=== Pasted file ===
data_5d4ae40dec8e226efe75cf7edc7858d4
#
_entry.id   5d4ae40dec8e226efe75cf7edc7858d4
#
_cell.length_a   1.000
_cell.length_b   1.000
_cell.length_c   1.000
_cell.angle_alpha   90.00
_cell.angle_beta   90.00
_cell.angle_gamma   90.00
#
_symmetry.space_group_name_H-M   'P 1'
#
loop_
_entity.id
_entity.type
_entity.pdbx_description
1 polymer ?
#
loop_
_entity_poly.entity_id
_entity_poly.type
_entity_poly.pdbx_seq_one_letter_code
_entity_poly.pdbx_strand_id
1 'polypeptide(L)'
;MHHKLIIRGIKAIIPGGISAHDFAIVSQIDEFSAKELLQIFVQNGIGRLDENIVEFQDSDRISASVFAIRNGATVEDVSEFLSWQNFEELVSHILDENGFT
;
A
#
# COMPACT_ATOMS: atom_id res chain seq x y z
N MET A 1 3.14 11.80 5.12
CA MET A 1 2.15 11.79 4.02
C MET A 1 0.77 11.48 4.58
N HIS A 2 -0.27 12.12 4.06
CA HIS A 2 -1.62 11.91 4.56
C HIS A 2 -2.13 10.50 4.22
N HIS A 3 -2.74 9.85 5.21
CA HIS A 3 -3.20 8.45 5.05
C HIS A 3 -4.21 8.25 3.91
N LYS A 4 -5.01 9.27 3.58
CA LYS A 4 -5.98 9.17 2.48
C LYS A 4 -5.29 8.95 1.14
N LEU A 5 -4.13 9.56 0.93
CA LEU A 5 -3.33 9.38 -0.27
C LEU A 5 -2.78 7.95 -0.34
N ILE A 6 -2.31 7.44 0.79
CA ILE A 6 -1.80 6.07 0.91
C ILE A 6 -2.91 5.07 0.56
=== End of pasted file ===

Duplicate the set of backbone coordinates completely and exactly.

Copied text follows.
data_5d4ae40dec8e226efe75cf7edc7858d4
#
_entry.id   5d4ae40dec8e226efe75cf7edc7858d4
#
_cell.length_a   1.000
_cell.length_b   1.000
_cell.length_c   1.000
_cell.angle_alpha   90.00
_cell.angle_beta   90.00
_cell.angle_gamma   90.00
#
_symmetry.space_group_name_H-M   'P 1'
#
loop_
_entity.id
_entity.type
_entity.pdbx_description
1 polymer ?
#
loop_
_entity_poly.entity_id
_entity_poly.type
_entity_poly.pdbx_seq_one_letter_code
_entity_poly.pdbx_strand_id
1 'polypeptide(L)'
;MHHKLIIRGIKAIIPGGISAHDFAIVSQIDEFSAKELLQIFVQNGIGRLDENIVEFQDSDRISASVFAIRNGATVEDVSEFLSWQNFEELVSHILDENGFT
;
A
#
# COMPACT_ATOMS: atom_id res chain seq x y z
N MET A 1 3.14 11.80 5.12
CA MET A 1 2.15 11.79 4.02
C MET A 1 0.77 11.48 4.58
N HIS A 2 -0.27 12.12 4.06
CA HIS A 2 -1.62 11.91 4.56
C HIS A 2 -2.13 10.50 4.22
N HIS A 3 -2.74 9.85 5.21
CA HIS A 3 -3.20 8.45 5.05
C HIS A 3 -4.21 8.25 3.91
N LYS A 4 -5.01 9.27 3.58
CA LYS A 4 -5.98 9.17 2.48
C LYS A 4 -5.29 8.95 1.14
N LEU A 5 -4.13 9.56 0.93
CA LEU A 5 -3.33 9.38 -0.27
C LEU A 5 -2.78 7.95 -0.34
N ILE A 6 -2.31 7.44 0.79
CA ILE A 6 -1.80 6.07 0.91
C ILE A 6 -2.91 5.07 0.56